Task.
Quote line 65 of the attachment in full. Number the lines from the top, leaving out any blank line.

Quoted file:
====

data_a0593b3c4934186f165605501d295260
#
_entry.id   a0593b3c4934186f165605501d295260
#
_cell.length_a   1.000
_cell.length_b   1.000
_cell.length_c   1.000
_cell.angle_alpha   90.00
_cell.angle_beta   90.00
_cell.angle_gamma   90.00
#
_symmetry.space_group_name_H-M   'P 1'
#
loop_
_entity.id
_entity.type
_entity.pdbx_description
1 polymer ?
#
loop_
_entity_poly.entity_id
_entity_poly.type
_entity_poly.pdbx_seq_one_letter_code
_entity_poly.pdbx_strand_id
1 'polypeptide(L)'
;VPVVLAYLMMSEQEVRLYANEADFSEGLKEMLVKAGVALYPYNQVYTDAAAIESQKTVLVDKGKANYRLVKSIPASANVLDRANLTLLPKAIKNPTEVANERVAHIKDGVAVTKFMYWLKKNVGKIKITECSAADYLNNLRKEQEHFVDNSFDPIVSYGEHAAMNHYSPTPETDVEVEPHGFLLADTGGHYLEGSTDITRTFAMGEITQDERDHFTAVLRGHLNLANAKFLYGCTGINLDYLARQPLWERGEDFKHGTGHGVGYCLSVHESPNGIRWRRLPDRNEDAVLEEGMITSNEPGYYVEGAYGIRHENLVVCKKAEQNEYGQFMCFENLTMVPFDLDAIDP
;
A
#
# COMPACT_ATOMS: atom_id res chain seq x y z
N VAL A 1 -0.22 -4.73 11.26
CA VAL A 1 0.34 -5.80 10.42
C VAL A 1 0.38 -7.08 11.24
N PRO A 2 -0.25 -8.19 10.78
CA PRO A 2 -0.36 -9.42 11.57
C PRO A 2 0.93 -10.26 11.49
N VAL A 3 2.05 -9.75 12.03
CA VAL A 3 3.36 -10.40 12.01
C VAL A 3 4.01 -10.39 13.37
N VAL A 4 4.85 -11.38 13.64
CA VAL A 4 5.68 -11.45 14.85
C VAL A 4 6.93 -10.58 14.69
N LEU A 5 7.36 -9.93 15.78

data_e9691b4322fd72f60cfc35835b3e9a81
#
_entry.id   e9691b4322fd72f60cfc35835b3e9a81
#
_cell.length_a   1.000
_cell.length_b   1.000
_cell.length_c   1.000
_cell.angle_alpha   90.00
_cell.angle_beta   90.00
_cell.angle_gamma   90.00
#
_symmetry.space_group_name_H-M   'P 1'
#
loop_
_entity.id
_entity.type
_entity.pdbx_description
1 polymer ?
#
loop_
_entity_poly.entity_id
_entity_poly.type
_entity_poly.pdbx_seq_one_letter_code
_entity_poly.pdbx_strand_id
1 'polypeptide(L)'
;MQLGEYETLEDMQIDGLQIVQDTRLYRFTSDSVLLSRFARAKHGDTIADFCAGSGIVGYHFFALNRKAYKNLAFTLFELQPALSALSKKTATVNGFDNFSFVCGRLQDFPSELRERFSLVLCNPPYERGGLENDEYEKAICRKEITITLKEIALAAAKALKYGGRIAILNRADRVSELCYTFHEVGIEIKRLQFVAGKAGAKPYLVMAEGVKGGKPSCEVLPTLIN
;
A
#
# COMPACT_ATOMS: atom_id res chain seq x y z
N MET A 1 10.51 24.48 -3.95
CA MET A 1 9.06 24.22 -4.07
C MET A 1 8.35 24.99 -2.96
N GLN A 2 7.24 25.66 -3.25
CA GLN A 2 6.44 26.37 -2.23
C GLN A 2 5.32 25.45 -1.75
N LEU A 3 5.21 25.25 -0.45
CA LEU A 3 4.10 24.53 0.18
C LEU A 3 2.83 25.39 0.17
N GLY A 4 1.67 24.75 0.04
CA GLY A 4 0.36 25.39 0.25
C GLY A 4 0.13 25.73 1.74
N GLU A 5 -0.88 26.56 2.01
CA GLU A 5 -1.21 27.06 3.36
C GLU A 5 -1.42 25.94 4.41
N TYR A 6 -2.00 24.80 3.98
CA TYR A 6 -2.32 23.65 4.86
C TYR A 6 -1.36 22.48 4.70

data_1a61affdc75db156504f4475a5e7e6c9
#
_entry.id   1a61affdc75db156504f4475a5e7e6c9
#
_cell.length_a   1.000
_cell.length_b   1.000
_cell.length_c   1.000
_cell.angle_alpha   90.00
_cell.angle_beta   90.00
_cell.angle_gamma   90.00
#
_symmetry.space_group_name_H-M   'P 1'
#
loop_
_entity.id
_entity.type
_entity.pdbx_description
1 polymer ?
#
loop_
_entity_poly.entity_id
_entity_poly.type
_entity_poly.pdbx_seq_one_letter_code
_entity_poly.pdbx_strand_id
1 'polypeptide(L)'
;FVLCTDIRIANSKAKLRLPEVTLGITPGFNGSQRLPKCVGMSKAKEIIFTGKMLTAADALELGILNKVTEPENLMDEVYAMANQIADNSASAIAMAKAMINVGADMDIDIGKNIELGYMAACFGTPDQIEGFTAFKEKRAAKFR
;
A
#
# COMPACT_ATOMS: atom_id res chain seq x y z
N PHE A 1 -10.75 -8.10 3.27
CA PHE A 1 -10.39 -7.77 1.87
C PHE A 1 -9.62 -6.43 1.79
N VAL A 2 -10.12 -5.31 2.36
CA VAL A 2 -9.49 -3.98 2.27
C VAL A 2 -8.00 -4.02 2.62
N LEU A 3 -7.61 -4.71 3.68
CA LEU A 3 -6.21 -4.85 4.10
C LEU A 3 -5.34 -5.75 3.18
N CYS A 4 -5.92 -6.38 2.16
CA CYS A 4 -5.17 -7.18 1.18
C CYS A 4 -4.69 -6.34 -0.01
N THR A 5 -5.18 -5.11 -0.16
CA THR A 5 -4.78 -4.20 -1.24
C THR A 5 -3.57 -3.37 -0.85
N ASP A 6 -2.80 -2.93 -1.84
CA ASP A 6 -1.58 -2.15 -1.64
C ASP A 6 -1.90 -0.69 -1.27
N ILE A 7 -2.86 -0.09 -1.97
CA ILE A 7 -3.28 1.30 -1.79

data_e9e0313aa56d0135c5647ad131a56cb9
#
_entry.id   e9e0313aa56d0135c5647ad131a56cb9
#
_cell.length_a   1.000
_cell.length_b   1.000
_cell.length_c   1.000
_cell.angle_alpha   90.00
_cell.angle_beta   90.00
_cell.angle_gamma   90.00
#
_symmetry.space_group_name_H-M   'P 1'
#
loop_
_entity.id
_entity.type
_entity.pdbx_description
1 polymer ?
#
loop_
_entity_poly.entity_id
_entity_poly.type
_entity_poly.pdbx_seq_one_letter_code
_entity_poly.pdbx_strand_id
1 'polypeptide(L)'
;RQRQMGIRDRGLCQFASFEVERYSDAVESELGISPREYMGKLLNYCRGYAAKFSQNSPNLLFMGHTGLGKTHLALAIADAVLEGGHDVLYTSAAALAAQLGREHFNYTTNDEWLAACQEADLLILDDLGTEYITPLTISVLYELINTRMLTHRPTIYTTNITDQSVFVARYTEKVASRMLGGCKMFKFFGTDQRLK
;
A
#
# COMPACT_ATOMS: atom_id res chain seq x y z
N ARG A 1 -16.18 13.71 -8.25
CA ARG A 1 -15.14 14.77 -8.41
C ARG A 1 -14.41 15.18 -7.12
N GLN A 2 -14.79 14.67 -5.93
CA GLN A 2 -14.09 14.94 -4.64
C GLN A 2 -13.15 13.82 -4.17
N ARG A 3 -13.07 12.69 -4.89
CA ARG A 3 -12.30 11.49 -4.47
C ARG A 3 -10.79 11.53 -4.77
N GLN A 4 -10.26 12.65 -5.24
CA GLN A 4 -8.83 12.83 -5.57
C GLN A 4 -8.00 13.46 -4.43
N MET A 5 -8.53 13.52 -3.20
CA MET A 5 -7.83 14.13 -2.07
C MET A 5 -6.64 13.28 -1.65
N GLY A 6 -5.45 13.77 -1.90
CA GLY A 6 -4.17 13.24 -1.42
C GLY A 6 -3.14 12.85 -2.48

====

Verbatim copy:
_entity_poly.type